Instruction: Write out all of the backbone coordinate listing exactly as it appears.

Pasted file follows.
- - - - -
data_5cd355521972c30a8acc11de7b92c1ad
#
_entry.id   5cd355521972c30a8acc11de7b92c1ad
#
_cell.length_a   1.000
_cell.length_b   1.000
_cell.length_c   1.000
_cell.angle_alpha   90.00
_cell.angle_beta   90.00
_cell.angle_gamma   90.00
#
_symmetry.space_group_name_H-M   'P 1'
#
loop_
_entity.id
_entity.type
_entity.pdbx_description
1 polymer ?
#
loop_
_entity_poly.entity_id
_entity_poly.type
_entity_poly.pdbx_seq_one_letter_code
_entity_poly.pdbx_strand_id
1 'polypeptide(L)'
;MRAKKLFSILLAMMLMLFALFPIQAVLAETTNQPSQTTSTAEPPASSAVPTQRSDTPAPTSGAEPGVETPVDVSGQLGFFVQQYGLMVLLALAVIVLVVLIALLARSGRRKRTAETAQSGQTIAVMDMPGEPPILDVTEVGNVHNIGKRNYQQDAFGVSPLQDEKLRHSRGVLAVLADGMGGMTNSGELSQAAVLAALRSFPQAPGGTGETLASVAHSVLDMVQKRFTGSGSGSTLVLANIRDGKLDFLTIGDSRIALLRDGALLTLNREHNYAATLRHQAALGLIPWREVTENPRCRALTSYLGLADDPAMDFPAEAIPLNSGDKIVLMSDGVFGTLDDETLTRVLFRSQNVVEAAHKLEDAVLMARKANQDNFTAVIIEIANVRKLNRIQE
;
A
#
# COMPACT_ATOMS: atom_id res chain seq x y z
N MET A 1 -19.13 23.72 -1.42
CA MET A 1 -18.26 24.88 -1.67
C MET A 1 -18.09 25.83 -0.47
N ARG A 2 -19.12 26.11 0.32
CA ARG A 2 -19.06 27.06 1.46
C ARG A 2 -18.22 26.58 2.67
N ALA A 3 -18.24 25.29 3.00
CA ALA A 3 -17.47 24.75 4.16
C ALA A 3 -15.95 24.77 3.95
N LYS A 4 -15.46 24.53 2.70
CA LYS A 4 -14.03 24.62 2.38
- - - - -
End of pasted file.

data_5cd355521972c30a8acc11de7b92c1ad
#
_entry.id   5cd355521972c30a8acc11de7b92c1ad
#
_cell.length_a   1.000
_cell.length_b   1.000
_cell.length_c   1.000
_cell.angle_alpha   90.00
_cell.angle_beta   90.00
_cell.angle_gamma   90.00
#
_symmetry.space_group_name_H-M   'P 1'
#
loop_
_entity.id
_entity.type
_entity.pdbx_description
1 polymer ?
#
loop_
_entity_poly.entity_id
_entity_poly.type
_entity_poly.pdbx_seq_one_letter_code
_entity_poly.pdbx_strand_id
1 'polypeptide(L)'
;MRAKKLFSILLAMMLMLFALFPIQAVLAETTNQPSQTTSTAEPPASSAVPTQRSDTPAPTSGAEPGVETPVDVSGQLGFFVQQYGLMVLLALAVIVLVVLIALLARSGRRKRTAETAQSGQTIAVMDMPGEPPILDVTEVGNVHNIGKRNYQQDAFGVSPLQDEKLRHSRGVLAVLADGMGGMTNSGELSQAAVLAALRSFPQAPGGTGETLASVAHSVLDMVQKRFTGSGSGSTLVLANIRDGKLDFLTIGDSRIALLRDGALLTLNREHNYAATLRHQAALGLIPWREVTENPRCRALTSYLGLADDPAMDFPAEAIPLNSGDKIVLMSDGVFGTLDDETLTRVLFRSQNVVEAAHKLEDAVLMARKANQDNFTAVIIEIANVRKLNRIQE
;
A
#
# COMPACT_ATOMS: atom_id res chain seq x y z
N MET A 1 -19.13 23.72 -1.42
CA MET A 1 -18.26 24.88 -1.67
C MET A 1 -18.09 25.83 -0.47
N ARG A 2 -19.12 26.11 0.32
CA ARG A 2 -19.06 27.06 1.46
C ARG A 2 -18.22 26.58 2.67
N ALA A 3 -18.24 25.29 3.00
CA ALA A 3 -17.47 24.75 4.16
C ALA A 3 -15.95 24.77 3.95
N LYS A 4 -15.46 24.53 2.70
CA LYS A 4 -14.03 24.62 2.38